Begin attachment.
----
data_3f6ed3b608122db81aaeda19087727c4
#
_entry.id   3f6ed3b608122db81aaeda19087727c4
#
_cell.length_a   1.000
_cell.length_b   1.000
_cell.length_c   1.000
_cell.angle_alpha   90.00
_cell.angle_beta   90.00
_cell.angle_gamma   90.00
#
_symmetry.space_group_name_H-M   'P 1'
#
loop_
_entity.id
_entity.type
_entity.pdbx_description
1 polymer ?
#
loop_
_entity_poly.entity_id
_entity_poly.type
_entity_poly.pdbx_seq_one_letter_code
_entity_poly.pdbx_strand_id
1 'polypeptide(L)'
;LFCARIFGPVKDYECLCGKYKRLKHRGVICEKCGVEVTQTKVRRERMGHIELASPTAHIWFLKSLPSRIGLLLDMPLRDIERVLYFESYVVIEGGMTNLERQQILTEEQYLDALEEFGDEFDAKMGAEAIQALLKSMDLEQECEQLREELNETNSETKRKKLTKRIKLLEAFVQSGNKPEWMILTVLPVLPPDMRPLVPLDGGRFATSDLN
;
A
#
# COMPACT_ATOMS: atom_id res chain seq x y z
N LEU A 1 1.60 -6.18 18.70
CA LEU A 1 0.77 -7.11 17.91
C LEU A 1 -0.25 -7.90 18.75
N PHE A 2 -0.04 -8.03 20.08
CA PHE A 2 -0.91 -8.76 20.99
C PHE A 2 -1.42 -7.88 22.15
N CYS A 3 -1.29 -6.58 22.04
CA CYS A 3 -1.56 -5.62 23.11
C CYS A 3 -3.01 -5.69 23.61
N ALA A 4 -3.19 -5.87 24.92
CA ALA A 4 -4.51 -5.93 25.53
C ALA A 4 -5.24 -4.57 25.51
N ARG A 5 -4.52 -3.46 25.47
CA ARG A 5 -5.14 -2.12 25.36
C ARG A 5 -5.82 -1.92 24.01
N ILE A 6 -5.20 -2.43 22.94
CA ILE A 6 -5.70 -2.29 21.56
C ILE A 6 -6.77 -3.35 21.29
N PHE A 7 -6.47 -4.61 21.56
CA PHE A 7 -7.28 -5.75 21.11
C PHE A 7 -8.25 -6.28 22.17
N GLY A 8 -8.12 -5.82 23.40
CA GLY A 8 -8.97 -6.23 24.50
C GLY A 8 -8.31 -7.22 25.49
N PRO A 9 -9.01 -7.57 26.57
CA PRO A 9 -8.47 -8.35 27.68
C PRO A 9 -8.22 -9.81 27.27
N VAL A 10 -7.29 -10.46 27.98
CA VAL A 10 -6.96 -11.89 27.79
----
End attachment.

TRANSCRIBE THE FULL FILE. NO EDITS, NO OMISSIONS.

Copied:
data_3f6ed3b608122db81aaeda19087727c4
#
_entry.id   3f6ed3b608122db81aaeda19087727c4
#
_cell.length_a   1.000
_cell.length_b   1.000
_cell.length_c   1.000
_cell.angle_alpha   90.00
_cell.angle_beta   90.00
_cell.angle_gamma   90.00
#
_symmetry.space_group_name_H-M   'P 1'
#
loop_
_entity.id
_entity.type
_entity.pdbx_description
1 polymer ?
#
loop_
_entity_poly.entity_id
_entity_poly.type
_entity_poly.pdbx_seq_one_letter_code
_entity_poly.pdbx_strand_id
1 'polypeptide(L)'
;LFCARIFGPVKDYECLCGKYKRLKHRGVICEKCGVEVTQTKVRRERMGHIELASPTAHIWFLKSLPSRIGLLLDMPLRDIERVLYFESYVVIEGGMTNLERQQILTEEQYLDALEEFGDEFDAKMGAEAIQALLKSMDLEQECEQLREELNETNSETKRKKLTKRIKLLEAFVQSGNKPEWMILTVLPVLPPDMRPLVPLDGGRFATSDLN
;
A
#
# COMPACT_ATOMS: atom_id res chain seq x y z
N LEU A 1 1.60 -6.18 18.70
CA LEU A 1 0.77 -7.11 17.91
C LEU A 1 -0.25 -7.90 18.75
N PHE A 2 -0.04 -8.03 20.08
CA PHE A 2 -0.91 -8.76 20.99
C PHE A 2 -1.42 -7.88 22.15
N CYS A 3 -1.29 -6.58 22.04
CA CYS A 3 -1.56 -5.62 23.11
C CYS A 3 -3.01 -5.69 23.61
N ALA A 4 -3.19 -5.87 24.92
CA ALA A 4 -4.51 -5.93 25.53
C ALA A 4 -5.24 -4.57 25.51
N ARG A 5 -4.52 -3.46 25.47
CA ARG A 5 -5.14 -2.12 25.36
C ARG A 5 -5.82 -1.92 24.01
N ILE A 6 -5.20 -2.43 22.94
CA ILE A 6 -5.70 -2.29 21.56
C ILE A 6 -6.77 -3.35 21.29
N PHE A 7 -6.47 -4.61 21.56
CA PHE A 7 -7.28 -5.75 21.11
C PHE A 7 -8.25 -6.28 22.17
N GLY A 8 -8.12 -5.82 23.40
CA GLY A 8 -8.97 -6.23 24.50
C GLY A 8 -8.31 -7.22 25.49
N PRO A 9 -9.01 -7.57 26.57
CA PRO A 9 -8.47 -8.35 27.68
C PRO A 9 -8.22 -9.81 27.27
N VAL A 10 -7.29 -10.46 27.98
CA VAL A 10 -6.96 -11.89 27.79